California Outlaws Consumer-Silencing Non-Disparagement Clauses
from the seeking-redress-in-form-of-head-punching-tabled dept
In one state, at least, non-disparagement clauses like the one KlearGear tried to use to extract $3,500 from unhappy customers, will be illegal. California governor Jerry Brown has just signed a bill that will prevent companies from silencing customers with non-disparagement clauses buried in Terms and Conditions pages.
Here’s the relevant text of the bill:
(a) (1) A contract or proposed contract for the sale or lease of consumer goods or services may not include a provision waiving the consumer’s right to make any statement regarding the seller or lessor or its employees or agents, or concerning the goods or services.
(2) It shall be unlawful to threaten or to seek to enforce a provision made unlawful under this section, or to otherwise penalize a consumer for making any statement protected under this section.
(b) Any waiver of the provisions of this section is contrary to public policy, and is void and unenforceable.
Violating this could result in a fine of $2,500 for a first violation (up to $10,000 for “flagrant” violations), which unfortunately means KlearGear (which is specifically referenced in the discussion of the bill) would still net $1,000 — at least the first time it gets away with it. (Which it hasn’t, and apparently never will — that clause has been removed from its website. Also, no one can seem to find an actual human being connected to the company selling so much stuff it can barely be described in a ridiculous press release.) Since most companies aren’t willing to charge the equivalent of a low-end used car for negative reviews, this bill pretty much ensures no one will be seeking to enforce non-disparagement clauses in California. Simply having the clause — even if it’s never enforced — could result in a fine.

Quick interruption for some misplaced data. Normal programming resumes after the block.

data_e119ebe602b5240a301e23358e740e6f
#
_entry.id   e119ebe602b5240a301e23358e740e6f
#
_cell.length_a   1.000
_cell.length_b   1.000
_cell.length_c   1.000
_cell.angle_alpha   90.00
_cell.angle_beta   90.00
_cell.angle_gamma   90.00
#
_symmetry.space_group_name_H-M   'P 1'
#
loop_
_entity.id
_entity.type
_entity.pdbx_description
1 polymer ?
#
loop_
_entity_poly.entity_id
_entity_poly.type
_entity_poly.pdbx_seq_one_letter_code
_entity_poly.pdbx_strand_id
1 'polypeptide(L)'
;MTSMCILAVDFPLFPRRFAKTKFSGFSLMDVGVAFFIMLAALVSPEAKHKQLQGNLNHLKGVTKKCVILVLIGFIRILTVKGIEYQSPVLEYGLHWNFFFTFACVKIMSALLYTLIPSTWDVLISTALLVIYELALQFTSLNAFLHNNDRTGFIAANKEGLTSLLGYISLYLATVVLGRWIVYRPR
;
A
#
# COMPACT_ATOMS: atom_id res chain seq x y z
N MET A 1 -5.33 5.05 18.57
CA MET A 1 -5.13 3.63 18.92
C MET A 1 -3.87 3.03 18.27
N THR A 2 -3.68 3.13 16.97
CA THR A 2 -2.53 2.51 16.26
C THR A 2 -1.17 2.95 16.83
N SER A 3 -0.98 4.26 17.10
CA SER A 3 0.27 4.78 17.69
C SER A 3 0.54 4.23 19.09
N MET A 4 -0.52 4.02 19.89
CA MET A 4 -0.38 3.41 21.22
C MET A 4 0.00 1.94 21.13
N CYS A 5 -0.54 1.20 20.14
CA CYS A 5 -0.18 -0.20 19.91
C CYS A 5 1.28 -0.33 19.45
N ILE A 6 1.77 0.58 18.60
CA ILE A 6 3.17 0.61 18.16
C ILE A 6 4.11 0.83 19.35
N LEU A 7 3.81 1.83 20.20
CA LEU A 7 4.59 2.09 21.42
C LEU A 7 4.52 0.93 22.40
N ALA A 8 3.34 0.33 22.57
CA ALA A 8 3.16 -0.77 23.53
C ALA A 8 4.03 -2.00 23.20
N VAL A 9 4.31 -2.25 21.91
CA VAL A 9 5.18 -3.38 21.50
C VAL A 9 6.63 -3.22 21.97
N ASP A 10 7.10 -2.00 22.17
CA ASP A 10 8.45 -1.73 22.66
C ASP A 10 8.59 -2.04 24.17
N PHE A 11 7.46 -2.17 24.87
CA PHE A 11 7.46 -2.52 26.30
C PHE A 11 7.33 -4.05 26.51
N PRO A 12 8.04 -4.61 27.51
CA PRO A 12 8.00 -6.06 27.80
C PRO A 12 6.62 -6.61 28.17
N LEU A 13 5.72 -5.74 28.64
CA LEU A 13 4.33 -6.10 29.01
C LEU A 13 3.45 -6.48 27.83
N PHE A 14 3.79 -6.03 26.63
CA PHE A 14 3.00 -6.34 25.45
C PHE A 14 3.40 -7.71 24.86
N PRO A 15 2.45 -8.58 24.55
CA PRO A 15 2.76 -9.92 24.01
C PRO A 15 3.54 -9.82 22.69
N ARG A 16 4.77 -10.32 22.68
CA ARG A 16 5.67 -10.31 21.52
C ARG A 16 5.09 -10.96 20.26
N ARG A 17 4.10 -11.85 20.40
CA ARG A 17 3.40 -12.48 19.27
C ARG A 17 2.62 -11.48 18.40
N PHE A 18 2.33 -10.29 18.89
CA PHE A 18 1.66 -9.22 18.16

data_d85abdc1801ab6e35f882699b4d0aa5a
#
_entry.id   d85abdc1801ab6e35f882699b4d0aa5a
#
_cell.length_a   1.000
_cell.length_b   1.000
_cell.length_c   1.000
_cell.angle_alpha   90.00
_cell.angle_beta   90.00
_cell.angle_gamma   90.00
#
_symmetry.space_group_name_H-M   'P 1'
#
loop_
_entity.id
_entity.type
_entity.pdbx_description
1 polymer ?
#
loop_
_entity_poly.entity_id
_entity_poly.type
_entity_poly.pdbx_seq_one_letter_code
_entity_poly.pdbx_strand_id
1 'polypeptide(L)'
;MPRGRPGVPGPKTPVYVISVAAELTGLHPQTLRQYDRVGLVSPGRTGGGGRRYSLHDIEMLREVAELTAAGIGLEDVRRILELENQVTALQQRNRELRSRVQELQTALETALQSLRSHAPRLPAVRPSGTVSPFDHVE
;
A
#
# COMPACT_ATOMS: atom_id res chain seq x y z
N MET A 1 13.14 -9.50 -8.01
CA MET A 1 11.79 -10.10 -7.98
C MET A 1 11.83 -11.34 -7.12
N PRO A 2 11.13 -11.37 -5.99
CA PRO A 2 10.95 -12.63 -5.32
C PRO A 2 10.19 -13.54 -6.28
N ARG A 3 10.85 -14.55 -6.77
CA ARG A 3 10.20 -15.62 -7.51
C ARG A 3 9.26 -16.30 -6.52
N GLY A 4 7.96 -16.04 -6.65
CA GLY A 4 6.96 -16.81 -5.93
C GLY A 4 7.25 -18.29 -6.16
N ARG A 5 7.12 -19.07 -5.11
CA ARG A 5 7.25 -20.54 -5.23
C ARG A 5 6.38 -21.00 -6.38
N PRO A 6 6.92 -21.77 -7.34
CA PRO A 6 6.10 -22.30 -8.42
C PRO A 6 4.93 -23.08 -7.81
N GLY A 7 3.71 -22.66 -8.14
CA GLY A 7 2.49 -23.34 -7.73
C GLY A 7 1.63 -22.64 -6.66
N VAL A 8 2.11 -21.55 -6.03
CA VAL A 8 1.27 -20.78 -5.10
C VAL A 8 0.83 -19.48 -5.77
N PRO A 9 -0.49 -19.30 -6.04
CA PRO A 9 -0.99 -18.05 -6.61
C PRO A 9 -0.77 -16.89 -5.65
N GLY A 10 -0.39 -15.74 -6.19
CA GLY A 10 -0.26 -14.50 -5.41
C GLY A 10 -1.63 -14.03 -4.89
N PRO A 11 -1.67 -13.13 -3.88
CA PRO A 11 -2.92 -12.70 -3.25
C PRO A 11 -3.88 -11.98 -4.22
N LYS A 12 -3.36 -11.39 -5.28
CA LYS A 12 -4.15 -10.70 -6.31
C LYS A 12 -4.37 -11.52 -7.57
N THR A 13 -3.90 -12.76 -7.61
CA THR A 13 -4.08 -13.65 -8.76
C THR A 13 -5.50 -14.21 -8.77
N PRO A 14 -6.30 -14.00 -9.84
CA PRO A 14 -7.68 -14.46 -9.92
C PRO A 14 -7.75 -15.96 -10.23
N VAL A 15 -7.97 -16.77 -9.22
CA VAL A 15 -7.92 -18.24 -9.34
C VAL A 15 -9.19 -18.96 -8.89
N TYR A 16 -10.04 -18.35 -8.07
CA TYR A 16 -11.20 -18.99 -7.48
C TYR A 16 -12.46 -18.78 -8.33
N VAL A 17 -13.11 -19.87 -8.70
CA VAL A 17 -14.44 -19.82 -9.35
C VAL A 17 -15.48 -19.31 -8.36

This is a win for consumers, at least as far as it can be enforced. As has been noted here, there’s more than a few companies combining crappy service with hefty fines that don’t seem to actually exist outside of a Mailboxes, Etc. addresses. Laws are tough to enforce when you can’t find anyone to hold accountable. The worst part is that by the time most consumers discover they’re dealing with a company that will charge them for negative reviews, these companies already have their credit card information and can start adding these charges to their balances.
The good news is that it’s illegal in this state. Preemptive action can be taken to uncover these illegal terms and conditions in order to either push the companies towards complying with the state law or (better) getting them to drop these clauses altogether.
A law preventing these is good, and there needs to be more of them, but the best steps are still preventive. Plenty of sites keep an eye out for consumers and are usually the first to call out this behavior. Enough public outcry and these sites are either blackballed or shuttered completely. The threat of enforcement may be enough to deter some behavior, but when it comes down to it, the entity that best serves the public’s interests is still the public.